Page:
Site-directed point mutations in embryonic stem cells: A gene-targeting tag-and-exchange strategy

G. Roger Askew, Thomas Doetschman, Jerry B. Lingrel

Research output: Contribution to journalArticlepeer-review

124 Scopus citations


Sequential gene targeting was used to introduce point mutations into one α2 isoform Na,K-ATPase homolog in mouse embryonic stem (ES) cells. In the first round of targeted replacement, the gene was tagged with selectable markers by insertion of a Neor/HSV-tk gene cassette, and this event was selected for by gain of neomycin (G418) resistance. In the second targeted replacement event, the tagged genomic sequence was exchanged with a vector consisting of homologous genomic sequences carrying five site-directed nucleotide substitutions. Embryonic stem cell clones modified by exchange with the mutation vector were selected for loss of the HSV-tk gene by resistance to ganciclovir. Candidate clones were further screened and identified by polymerase chain reaction and Southern blot analysis. By this strategy, the endogenous α2 isoform Na,K-ATPase gene was altered to encode two other amino acids so that the enzyme is resistant to inhibition by cardiac glycosides while maintaining its transmembrane ion-pumping function. Since the initial tagging event and the subsequent mutation-exchange event are independent of one another, a tagged cell line can be used to generate a variety of mutant lines by exchange with various mutation vectors at the tagged locus. This method should be useful for testing specific mutations introduced into the genomes of tissue culture cells and animals and for developing animal models encompassing the mutational variability of known genetic disorders.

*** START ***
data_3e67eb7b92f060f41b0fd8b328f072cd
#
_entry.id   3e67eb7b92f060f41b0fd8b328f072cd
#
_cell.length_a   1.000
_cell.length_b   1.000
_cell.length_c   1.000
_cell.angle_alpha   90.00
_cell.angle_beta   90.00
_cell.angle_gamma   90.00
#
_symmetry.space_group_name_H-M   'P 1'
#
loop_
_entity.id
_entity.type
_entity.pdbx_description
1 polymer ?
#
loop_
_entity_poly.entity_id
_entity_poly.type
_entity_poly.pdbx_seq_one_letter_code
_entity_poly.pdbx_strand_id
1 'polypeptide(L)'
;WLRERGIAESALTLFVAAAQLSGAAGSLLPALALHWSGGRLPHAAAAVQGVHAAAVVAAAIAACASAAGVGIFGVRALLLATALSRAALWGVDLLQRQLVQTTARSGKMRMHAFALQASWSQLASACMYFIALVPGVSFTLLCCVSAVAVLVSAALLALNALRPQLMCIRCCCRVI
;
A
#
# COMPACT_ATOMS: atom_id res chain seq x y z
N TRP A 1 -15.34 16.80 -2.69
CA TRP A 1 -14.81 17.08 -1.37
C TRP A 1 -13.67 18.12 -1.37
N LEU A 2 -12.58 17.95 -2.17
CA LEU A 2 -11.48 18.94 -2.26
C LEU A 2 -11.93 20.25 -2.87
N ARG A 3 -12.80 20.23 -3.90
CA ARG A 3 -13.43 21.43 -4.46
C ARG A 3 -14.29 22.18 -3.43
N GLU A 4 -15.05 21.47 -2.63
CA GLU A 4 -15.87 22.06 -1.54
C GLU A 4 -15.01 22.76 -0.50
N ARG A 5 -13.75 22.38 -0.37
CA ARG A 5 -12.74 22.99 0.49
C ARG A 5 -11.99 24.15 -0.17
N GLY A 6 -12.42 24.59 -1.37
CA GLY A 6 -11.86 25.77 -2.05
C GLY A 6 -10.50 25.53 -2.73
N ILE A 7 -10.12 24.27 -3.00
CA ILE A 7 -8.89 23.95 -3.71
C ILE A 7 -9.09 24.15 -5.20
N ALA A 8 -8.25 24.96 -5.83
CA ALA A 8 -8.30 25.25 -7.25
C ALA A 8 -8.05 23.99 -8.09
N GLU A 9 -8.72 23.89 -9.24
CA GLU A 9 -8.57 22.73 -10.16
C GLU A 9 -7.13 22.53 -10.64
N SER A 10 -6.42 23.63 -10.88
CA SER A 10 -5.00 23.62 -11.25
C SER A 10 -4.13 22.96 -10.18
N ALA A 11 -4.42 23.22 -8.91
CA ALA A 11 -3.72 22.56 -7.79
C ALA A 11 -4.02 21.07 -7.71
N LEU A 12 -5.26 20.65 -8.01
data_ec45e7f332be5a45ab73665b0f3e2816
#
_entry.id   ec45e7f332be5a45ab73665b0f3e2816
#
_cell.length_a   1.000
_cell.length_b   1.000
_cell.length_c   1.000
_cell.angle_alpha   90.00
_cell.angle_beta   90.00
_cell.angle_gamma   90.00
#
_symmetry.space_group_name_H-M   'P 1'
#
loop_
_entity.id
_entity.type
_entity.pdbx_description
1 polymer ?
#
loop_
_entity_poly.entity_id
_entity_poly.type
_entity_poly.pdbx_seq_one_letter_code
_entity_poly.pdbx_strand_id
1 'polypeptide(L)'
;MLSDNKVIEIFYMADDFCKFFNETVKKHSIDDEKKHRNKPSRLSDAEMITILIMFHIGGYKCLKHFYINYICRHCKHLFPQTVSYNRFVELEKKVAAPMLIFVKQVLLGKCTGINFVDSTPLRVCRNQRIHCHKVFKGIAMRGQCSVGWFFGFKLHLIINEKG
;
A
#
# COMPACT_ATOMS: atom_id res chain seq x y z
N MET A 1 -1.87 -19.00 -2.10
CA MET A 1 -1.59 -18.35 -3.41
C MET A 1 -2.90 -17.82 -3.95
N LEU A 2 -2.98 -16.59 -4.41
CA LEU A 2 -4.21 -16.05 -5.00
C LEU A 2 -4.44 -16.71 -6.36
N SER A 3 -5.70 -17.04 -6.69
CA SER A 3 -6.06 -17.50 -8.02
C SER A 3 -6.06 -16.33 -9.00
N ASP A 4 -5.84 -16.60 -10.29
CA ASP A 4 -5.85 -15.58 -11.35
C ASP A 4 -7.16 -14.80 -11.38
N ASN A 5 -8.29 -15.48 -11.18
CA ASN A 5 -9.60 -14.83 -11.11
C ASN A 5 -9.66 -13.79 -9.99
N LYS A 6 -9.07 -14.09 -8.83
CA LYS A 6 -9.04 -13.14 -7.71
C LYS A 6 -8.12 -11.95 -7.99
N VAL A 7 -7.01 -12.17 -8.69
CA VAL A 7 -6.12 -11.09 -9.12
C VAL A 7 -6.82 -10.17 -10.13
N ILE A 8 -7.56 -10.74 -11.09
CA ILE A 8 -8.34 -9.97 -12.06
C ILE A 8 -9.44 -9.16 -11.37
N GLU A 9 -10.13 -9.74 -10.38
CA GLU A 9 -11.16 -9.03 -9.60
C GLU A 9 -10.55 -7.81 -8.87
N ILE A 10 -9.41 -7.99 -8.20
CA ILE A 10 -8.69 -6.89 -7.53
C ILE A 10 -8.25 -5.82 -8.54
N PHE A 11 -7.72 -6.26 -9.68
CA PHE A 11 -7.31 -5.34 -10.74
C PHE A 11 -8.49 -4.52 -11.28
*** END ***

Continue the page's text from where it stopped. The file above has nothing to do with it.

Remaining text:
Original languageEnglish (US)
Pages (from-to)4115-4124
Number of pages10
JournalMolecular and cellular biology
Issue number7
StatePublished - Jul 1993

ASJC Scopus subject areas

  • Molecular Biology
  • Cell Biology


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